FROM EARLY DAYS TO THE PRESENT PAGE 224-225, 232-233
The Hazen Martial Band
Who of the old settlers does not remember the Hazen Springvale Martial Band? At fairs, 4th of July, politicalmeetings and other gatherings, if the Hazen Springvale Band was there or to be there, the crowd was in the immediate vicinity. All the band were Hazens but one. Uncle W. Florida. Chester and Loren Hazen were the fifers, Sanford, Lorenzo and Calvin Hazen the snare drummers, and Warren Florida, the bass drummer. When they were in Fond du Lac at the Harrison political meeting in 1892, the statement came from them that this was probably the last they would everplay together, and it was.
All have died since then. The band was organized and first played in the Harrison campaign of 1840, in the state of New York, so they were together as a band, more than half a century
Trip of the Hazan Family.
In 1844, a company of twenty-four from New York state, among whom were the Hazen brothers of the famous martial band of Springvale, landed at Milwaukee in June. A team of three pairs of oxen was purchased, wagon decked, boxes and trunks loaded, when it was found that but three could ride. there were eight women in the company. Did they wait for a parlor car? No, indeed. They uncomplainingly took turns in walking. They left Milwaukee Monday morning and Saturday night found them within three miles of what is now Oakfield, the wagon stuck in the mud and the oxen too tired to travel further. One of the men remained with the team and the others bravely resumed their journey. Every rod seemed a mile to the weary, foot-sore company. After what seemed to be hours, the log cabin of Lorenzo Hazen came in sight and the company were gladly received. Too tired for supper, they took boots, bundles of clothing, foot rests, anything they could lay hands on for pillows, and with puncheon floor for feather beds, were soon oblivious to their surroundings. Three of the Hazen brothers were soon keeping house in single room shanties with puncheon floors and troughed roofs, which had the faculty of letting most of the rain find its way to the room beneath. Their furniture was home made and the good housewives did all their work for one summer out of doors by camp fires. Their bread was baked in a kettle. As the summer of 1844 was very rainy, such outdoor work was no light task. For this story and many other facts, I am indebted to Mrs. Sanford Hazen, of Ripon, lovingly known as 'Aunt Susan.' Her courage, her bright and cheery manner of today tell us she was the life of this little company. The mud must not have seemed so deep, the bogs less numerous, the hills not so high or steep by the sunshine and cheerfulness of her presence.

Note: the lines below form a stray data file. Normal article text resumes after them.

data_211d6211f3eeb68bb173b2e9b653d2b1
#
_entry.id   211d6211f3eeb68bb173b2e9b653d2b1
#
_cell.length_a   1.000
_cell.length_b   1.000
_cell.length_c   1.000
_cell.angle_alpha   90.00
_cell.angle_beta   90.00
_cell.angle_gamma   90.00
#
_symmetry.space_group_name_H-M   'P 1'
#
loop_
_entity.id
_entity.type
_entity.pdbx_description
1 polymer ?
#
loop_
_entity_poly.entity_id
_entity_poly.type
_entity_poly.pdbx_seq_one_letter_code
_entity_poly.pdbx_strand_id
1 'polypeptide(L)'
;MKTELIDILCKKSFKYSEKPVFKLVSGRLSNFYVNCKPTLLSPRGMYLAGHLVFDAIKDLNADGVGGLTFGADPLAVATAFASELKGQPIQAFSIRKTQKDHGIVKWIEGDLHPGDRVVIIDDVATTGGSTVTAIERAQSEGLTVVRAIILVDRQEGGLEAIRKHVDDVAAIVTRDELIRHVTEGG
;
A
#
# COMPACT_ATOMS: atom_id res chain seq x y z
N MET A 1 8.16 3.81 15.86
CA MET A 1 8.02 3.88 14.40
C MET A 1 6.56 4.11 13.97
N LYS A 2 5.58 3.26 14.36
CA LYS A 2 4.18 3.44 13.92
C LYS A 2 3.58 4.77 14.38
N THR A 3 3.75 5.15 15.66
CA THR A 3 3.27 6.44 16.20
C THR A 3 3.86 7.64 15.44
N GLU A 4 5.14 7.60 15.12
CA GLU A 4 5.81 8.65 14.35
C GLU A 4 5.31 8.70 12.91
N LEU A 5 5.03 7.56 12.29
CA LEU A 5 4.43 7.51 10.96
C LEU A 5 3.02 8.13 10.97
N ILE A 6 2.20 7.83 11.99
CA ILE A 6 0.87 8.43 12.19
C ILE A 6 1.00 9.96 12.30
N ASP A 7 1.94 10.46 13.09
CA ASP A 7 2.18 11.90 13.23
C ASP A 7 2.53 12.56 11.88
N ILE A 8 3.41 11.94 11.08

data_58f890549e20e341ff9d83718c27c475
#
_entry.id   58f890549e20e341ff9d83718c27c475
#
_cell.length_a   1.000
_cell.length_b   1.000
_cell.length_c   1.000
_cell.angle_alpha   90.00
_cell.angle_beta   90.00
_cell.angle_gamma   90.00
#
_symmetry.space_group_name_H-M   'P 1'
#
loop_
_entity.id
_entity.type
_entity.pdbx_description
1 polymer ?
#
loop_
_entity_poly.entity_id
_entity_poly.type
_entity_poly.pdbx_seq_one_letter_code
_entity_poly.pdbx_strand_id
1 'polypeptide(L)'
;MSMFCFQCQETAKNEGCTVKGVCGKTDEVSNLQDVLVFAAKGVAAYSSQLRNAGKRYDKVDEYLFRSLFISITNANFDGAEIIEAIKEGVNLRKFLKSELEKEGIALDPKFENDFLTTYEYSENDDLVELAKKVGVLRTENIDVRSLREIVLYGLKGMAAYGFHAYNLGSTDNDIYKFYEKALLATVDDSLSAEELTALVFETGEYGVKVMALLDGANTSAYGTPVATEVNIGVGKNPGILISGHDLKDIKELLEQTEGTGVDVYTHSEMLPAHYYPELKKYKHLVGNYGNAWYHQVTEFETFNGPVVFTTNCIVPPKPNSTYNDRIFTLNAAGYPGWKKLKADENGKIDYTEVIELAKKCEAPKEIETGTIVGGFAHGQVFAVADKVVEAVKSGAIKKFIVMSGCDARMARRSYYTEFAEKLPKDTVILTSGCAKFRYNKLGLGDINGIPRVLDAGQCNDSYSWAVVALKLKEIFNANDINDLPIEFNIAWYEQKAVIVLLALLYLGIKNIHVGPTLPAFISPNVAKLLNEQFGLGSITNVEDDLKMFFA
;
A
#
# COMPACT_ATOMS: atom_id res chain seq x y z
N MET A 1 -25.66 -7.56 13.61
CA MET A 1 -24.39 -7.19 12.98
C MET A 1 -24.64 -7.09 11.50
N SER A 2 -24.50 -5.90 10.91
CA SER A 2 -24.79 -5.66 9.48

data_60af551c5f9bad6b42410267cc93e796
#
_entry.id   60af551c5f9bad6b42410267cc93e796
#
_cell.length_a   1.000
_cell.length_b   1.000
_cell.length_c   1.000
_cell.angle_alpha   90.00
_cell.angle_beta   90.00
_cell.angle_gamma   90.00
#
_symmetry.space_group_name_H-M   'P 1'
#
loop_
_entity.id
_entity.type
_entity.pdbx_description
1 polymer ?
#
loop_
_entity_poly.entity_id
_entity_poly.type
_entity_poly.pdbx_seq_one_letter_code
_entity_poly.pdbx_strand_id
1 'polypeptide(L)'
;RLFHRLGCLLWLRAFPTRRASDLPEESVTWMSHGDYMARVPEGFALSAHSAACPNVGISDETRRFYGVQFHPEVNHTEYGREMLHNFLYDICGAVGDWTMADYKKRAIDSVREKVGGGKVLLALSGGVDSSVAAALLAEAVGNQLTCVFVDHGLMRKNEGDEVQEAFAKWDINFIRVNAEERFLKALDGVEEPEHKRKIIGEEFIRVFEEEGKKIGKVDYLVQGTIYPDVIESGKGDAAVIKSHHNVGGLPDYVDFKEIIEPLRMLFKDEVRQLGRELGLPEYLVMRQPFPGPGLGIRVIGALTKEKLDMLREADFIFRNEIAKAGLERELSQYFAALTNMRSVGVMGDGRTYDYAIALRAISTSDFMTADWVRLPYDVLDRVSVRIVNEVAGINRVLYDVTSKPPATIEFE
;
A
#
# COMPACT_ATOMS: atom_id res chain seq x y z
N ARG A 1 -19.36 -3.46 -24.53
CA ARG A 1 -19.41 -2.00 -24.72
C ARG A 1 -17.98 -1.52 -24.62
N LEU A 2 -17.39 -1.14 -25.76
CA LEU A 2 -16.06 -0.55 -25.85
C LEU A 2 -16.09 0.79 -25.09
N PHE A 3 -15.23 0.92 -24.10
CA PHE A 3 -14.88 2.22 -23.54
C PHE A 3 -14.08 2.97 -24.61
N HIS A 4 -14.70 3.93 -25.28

Incidents and anecdotes of early days and history of business in the city and county of Fond du Lac from early times to the present : personal reminiscences, remarkable events, election results, military history, etc. (1905)